• A friend of mine who had to deal with the M151 during the TOW era never calls it a Mutt, or anything that printable. Mainly due to the cheap-ass rear swing axle (like a VW or a Corvair) that makes it likely to roll over if somebody tries to take a corner too fast, a fault that was never rectified in any variant.

      People buy refurbished M151s on the surplus/collector market today, and it amazes me that states actually license them for highway use. Every one is an accident waiting to happen.

      Of course, some people still drive Ford Pintos, too.

      cheers

      eon

  6. When the Canadian military retired these, some were sold (to Mexico i think?), and a bunch given to the provincial government Ministry of Transport in here in British Columbia for avalanche control along the highway going through the coast mountain range.

    They were retired, whether because parts and ammo were getting scarce, or because of too many duds, or because the security required for their custody was too much of a pain in the ass I don’t know. They were replaced by dropping sacks of ANFO from helicopters instead.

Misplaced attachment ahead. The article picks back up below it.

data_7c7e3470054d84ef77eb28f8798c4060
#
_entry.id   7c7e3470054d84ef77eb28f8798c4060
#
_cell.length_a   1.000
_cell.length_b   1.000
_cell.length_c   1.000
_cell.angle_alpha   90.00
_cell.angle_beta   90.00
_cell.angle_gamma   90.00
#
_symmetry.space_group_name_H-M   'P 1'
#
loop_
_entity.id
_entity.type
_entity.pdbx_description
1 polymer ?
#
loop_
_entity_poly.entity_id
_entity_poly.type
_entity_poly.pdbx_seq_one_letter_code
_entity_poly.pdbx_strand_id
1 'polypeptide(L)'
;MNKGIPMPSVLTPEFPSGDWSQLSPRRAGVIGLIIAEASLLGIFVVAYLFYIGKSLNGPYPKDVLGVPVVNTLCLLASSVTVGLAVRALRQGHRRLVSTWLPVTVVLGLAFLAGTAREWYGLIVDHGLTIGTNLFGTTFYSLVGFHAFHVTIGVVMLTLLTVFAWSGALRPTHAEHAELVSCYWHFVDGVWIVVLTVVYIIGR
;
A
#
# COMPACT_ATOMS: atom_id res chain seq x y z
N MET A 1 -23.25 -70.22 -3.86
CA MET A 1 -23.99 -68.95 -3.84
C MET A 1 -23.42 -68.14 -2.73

If you drive the highway and know what you are looking for, you can still see the permanent emplacements off the side of the highway. A round concrete stand with permanent mounts embedded, and a small road sign with a cross-hair pattern for use as a permanent aiming stake. The problem slopes were pre-surveyed, so you set up, aimed at the stake, then adjusted from a table to aim on the location the avalanche control technician had chosen, and BOOM!

    Most of the highway through the Rockies lies in National Parks, so there they use a combination of helicopter drops and a detachment of Canadian Army 105mm artillery. They also have pre-surveyed permanent gun mounts on various places along the highway. One of the guys I did Officer Basic with went arty and did a stint as the OC AVCONDET and says it was the best assignment of his career.

  7. The trigger explanation (pull to fire the spotter .50, push to fire the 105) implies you can’t fire multiple spotting shots, but you have to fire one. Wouldn’t that spotter shot alert the enemy, especially if it’s a distinctive phosphorous exploder?